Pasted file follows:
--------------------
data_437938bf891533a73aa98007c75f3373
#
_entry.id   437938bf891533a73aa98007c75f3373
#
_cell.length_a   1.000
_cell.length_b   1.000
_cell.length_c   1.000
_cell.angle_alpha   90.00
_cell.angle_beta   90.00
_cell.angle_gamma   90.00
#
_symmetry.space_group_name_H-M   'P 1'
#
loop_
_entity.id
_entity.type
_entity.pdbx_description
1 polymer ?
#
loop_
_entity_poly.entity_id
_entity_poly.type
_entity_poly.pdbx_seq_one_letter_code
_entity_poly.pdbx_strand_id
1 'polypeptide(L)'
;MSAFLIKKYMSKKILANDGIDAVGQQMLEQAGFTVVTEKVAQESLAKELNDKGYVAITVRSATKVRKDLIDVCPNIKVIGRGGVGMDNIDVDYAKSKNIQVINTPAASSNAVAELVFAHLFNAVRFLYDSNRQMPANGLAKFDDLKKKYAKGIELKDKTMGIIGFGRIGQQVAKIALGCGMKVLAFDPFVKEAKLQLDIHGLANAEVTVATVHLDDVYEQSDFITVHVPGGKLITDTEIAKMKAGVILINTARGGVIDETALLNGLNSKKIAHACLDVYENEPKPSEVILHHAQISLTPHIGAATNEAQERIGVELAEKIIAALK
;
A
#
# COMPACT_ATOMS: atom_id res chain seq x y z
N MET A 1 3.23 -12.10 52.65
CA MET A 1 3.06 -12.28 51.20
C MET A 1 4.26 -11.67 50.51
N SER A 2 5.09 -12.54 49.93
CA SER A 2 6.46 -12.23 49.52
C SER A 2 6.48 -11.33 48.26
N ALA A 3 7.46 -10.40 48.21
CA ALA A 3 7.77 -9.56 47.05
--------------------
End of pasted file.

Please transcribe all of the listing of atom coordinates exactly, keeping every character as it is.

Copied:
data_437938bf891533a73aa98007c75f3373
#
_entry.id   437938bf891533a73aa98007c75f3373
#
_cell.length_a   1.000
_cell.length_b   1.000
_cell.length_c   1.000
_cell.angle_alpha   90.00
_cell.angle_beta   90.00
_cell.angle_gamma   90.00
#
_symmetry.space_group_name_H-M   'P 1'
#
loop_
_entity.id
_entity.type
_entity.pdbx_description
1 polymer ?
#
loop_
_entity_poly.entity_id
_entity_poly.type
_entity_poly.pdbx_seq_one_letter_code
_entity_poly.pdbx_strand_id
1 'polypeptide(L)'
;MSAFLIKKYMSKKILANDGIDAVGQQMLEQAGFTVVTEKVAQESLAKELNDKGYVAITVRSATKVRKDLIDVCPNIKVIGRGGVGMDNIDVDYAKSKNIQVINTPAASSNAVAELVFAHLFNAVRFLYDSNRQMPANGLAKFDDLKKKYAKGIELKDKTMGIIGFGRIGQQVAKIALGCGMKVLAFDPFVKEAKLQLDIHGLANAEVTVATVHLDDVYEQSDFITVHVPGGKLITDTEIAKMKAGVILINTARGGVIDETALLNGLNSKKIAHACLDVYENEPKPSEVILHHAQISLTPHIGAATNEAQERIGVELAEKIIAALK
;
A
#
# COMPACT_ATOMS: atom_id res chain seq x y z
N MET A 1 3.23 -12.10 52.65
CA MET A 1 3.06 -12.28 51.20
C MET A 1 4.26 -11.67 50.51
N SER A 2 5.09 -12.54 49.93
CA SER A 2 6.46 -12.23 49.52
C SER A 2 6.48 -11.33 48.26
N ALA A 3 7.46 -10.40 48.21
CA ALA A 3 7.77 -9.56 47.05